Data-stealing Malware growth spikes in H1 2011
In the first six months of 2011, data-stealing malware and generic Trojans increased from 36 percent of malware detected in January, 2011 to more than 45 percent in April, subsequently maintaining a proportion of well over 40 percent for the rest of the half.
The former high for this metric was 44 percent, in a one-month spike, in August of 2010, according to APWG Cybercrime Report.
The APWG reports in its H1 2011 Phishing Activity Trends Report this month that the propagation of some forms of crimeware surged in the half-year period ending in June, 2011 with data-stealing malware reaching and maintaining a new plateau of contagion.
This metric is a key indicator of cybercrime trends, as data-stealing malware is typically designed to send information from infected machines, to control them, and/or to open backdoors on them.
“The first half of 2011 saw an increase in not only the amount of malicious samples received but more importantly, malware files going after confidential information such as credit card data, social security numbers and credentials to financial websites,” said Patrik Runald, Senior Manager, Security Research for Websense and a Trends Report contributing analyst.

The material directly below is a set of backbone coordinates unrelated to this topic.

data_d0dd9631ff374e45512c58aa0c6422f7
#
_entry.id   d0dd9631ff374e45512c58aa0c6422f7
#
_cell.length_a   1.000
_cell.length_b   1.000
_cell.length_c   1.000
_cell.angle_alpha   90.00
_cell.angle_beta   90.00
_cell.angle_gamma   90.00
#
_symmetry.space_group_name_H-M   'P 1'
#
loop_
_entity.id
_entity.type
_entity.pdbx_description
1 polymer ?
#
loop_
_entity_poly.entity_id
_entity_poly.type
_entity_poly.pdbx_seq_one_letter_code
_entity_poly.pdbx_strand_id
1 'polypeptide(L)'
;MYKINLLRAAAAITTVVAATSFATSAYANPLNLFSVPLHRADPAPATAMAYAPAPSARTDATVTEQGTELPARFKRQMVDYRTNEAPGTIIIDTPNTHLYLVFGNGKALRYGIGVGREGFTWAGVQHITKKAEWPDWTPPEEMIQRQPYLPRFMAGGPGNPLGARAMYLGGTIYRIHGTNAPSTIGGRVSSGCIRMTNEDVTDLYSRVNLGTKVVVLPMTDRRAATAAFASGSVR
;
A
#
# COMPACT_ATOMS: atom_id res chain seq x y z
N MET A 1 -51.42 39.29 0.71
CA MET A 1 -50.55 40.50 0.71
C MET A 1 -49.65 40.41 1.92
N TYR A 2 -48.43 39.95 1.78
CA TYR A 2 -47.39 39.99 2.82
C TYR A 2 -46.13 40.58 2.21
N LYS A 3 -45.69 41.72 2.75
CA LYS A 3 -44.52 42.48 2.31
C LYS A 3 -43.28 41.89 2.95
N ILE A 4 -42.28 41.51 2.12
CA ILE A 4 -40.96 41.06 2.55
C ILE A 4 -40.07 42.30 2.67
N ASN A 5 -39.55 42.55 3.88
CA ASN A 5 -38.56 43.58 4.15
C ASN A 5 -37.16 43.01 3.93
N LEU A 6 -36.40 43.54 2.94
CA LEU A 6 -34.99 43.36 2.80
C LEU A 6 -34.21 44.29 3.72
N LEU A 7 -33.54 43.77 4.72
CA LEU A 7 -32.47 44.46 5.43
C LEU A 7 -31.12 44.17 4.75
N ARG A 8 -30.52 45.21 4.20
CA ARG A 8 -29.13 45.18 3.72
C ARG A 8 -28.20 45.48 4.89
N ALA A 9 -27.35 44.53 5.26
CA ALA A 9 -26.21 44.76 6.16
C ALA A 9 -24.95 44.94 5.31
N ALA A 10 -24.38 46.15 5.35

He added that with cybercrime being an industry generating hundreds of millions of dollars for the bad guys it is clear that this is a trend that the industry will see for a long time.
According to Luis Corrons, PandaLabs Technical Director and APWG Trends Report contributing analyst, Trojans accounted for 72 percent of the new samples created in H1, 2011, a substantial increase from H2, 2010 when Trojans only accounted for 55 percent of the total sample set recorded.
While conventional, spam-based phishing attacks are not attaining the relentless month-over-month global growth of years’ past, there are indications that new and major phishing hot spots within emerging-market nations are appearing, says the study.
Ihab Shraim, Chief Security Officer and Vice President, Network and Systems Engineering and Trends Report contributing analyst said, “In the first half of 2011, MarkMonitor saw a significant rise of phishing attacks when compared with 2010. Furthermore, phishing attacks are increasingly targeting brands worldwide and, notably, in emerging markets such as Latin America, Middle East and Asia.”
The APWG, founded in 2003 as the Anti-Phishing Working Group, is a global industry, law enforcement, and government coalition focused on unifying the global response to electronic crime. There are more than 2,000 companies, government agencies and NGOs participating in the APWG worldwide.
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